Thankfully, this is a feeling all too familiar to the team. “We find that the game stops feeling like Diablo and the world feels less dangerous when you see other players too often or in too high numbers”, the update notes. In Diablo IV all key story moments and dungeons are private, to players and their party. That said a key part of Diablo IV is its multiplayer, where towns become social hubs (though Blizzard notes you’d only run into a few strangers) and a world where you can see others engaging in combat or attempting to take on a World Boss like Ashava. Engagement is entirely optional at the discretion of the player, so you can join in on an event, claim the reward, and then move on without having to join a party of instanced multiplayer session.
Blizzard notes that it is creating in-game tools for those looking to join a group and that overall the balance feels right, “in our tests so far, the world feels alive and dynamic without compromising the feel of Diablo”.
Being this open with the development process is very unlike Blizzard, and Luis Barriga notes, “we still have a lot of work ahead of us and to be clear, we are not at an Alpha or Beta stage yet.” Adding, “we don’t typically discuss our early milestones publicly during the course of development, but we think it’s especially important to continue to share our progress during a year without a BlizzCon.”
Being this open with the development process is very unlike Blizzard, but the team notes “we still have a lot of work ahead of us and to be clear, we are not at an Alpha or Beta stage yet.”
And you can’t get more open that a look at actual in-game Legendary and non- Legendary drops from the recent Dry Steppes playtest (seen above). Here we can see a direction that is vastly different to Diablo III and something that feels more in-depth, malleable, and open to build diversity based on item and skill synergy over sets. These items also leverage the post-BlizzCon implementation of Angelic Power, Demonic Power, and Ancestral Power.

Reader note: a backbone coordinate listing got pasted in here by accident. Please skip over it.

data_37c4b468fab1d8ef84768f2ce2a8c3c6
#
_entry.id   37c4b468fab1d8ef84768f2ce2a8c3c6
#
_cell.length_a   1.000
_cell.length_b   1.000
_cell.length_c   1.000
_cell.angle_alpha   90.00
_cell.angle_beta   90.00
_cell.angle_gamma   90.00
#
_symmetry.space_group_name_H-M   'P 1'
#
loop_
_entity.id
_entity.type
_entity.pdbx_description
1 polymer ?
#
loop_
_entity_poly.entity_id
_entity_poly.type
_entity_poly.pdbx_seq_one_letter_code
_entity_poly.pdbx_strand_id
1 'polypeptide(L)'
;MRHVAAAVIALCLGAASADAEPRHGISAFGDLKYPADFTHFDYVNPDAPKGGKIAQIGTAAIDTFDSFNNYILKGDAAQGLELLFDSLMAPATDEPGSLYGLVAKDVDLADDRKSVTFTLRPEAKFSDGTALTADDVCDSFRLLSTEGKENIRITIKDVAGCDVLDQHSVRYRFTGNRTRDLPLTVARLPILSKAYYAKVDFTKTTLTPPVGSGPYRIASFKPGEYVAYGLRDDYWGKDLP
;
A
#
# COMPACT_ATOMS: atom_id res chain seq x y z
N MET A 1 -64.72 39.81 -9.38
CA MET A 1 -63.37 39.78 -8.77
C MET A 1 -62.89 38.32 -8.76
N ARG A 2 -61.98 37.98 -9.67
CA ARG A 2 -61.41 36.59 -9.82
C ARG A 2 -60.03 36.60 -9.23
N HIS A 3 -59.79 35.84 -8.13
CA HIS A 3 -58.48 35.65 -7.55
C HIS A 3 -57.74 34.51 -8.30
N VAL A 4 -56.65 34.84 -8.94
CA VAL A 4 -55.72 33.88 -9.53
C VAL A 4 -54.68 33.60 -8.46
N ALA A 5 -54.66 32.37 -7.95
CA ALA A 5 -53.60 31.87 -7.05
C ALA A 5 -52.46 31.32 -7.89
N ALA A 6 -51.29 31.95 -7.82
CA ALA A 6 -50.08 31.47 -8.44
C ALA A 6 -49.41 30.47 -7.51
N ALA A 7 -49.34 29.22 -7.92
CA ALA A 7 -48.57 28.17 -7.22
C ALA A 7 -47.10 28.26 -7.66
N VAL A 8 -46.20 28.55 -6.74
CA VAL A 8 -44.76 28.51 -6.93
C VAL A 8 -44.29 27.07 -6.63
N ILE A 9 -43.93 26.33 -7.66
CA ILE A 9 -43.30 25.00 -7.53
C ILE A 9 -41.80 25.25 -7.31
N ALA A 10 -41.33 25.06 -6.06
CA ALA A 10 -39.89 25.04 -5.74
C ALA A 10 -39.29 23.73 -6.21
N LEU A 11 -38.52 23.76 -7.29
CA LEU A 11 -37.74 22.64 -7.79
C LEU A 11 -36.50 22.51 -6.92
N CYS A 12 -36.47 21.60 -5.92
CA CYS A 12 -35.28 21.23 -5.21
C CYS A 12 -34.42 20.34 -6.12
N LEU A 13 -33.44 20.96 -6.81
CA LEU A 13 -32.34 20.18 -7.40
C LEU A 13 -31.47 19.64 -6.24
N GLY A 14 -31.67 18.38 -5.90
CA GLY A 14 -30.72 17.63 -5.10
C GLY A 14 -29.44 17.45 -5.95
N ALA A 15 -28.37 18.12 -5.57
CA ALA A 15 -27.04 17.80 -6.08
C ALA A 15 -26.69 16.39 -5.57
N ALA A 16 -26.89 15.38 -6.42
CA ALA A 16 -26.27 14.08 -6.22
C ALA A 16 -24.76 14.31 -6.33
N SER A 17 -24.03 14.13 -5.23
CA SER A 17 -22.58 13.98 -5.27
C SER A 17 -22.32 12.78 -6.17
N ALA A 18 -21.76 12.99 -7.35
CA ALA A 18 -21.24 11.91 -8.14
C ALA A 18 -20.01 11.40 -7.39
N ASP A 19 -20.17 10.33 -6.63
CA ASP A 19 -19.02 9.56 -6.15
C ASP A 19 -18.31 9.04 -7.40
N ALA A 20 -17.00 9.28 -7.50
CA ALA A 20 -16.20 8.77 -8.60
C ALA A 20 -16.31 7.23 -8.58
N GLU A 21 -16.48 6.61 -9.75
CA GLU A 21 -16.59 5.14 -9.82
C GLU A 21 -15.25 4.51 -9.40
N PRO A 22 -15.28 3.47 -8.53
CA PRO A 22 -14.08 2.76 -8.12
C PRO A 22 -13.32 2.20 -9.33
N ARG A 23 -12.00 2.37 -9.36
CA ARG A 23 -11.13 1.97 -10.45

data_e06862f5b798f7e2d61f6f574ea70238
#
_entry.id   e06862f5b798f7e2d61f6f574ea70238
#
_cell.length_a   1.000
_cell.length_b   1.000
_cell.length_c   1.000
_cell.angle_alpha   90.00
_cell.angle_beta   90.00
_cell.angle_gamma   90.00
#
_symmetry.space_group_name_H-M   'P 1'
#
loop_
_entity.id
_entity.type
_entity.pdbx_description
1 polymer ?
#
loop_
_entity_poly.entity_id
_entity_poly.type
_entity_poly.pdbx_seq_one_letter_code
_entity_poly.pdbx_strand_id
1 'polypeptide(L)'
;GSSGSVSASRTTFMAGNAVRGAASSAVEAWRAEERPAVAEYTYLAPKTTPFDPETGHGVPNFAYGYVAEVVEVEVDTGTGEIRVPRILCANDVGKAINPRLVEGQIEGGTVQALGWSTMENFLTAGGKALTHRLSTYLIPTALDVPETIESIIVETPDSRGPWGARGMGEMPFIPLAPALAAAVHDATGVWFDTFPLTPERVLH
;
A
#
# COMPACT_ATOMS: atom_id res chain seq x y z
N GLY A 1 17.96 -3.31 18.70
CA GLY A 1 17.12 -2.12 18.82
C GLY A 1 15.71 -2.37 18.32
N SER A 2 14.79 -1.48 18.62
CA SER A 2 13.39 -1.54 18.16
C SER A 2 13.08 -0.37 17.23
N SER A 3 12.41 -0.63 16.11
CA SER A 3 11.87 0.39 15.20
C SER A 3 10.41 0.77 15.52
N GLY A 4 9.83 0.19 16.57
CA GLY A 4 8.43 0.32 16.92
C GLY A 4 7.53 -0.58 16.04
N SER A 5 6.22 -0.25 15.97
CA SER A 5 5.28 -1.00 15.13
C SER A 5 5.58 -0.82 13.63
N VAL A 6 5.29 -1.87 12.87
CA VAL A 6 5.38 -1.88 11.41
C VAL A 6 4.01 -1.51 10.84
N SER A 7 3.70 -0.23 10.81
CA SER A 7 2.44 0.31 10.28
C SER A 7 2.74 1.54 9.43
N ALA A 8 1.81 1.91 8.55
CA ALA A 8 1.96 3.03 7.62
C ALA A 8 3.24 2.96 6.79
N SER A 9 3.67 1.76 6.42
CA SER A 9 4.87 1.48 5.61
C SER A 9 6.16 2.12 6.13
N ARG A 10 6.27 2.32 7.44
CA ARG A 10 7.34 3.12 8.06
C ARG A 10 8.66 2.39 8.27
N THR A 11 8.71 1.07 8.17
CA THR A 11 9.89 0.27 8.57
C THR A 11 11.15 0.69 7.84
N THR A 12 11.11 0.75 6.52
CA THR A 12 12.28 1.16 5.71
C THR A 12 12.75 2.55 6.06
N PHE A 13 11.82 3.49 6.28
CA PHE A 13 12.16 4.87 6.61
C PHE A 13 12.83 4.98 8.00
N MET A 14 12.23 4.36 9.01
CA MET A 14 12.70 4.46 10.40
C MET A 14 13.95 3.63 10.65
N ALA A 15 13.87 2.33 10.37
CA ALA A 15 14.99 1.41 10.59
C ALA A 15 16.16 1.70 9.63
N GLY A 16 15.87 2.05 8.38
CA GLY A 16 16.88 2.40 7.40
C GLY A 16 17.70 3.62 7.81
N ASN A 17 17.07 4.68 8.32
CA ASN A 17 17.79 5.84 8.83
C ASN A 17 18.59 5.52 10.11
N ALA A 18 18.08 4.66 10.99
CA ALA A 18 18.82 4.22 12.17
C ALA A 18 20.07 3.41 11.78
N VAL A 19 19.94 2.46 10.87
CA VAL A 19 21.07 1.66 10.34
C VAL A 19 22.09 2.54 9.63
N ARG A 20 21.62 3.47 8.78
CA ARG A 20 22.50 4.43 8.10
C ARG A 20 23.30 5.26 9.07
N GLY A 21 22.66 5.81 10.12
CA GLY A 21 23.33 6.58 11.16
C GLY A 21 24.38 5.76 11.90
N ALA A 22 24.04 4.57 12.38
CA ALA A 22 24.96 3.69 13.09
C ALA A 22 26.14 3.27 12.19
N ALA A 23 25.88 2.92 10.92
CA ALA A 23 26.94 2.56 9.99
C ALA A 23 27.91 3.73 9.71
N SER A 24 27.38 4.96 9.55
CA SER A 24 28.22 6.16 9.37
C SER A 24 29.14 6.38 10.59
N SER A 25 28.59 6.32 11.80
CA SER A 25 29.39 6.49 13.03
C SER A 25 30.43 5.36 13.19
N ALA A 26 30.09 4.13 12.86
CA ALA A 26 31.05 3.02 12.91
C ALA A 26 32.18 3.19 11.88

Angelic Power, increases the duration of all beneficial effects (like self-buffs or healing).
Demonic Power, increases the duration of all negative effects (like debuffs or damage over time)
Ancestral Power, increases the chance of on-hit effects (aka increased proc chance)
On that note a bigger update on loot and items in Diablo IV is coming – so we’ll have a lot more to pick up and equip in the coming months.
And Now, This…
Finally, a cool look at how the team tests and iterates on content alongside the development of art and the world. These “blockout” elements are cheaper and more effective to change than final assets – and on that note here’s a look at a dungeon and demon. Two things that Diablo is all about.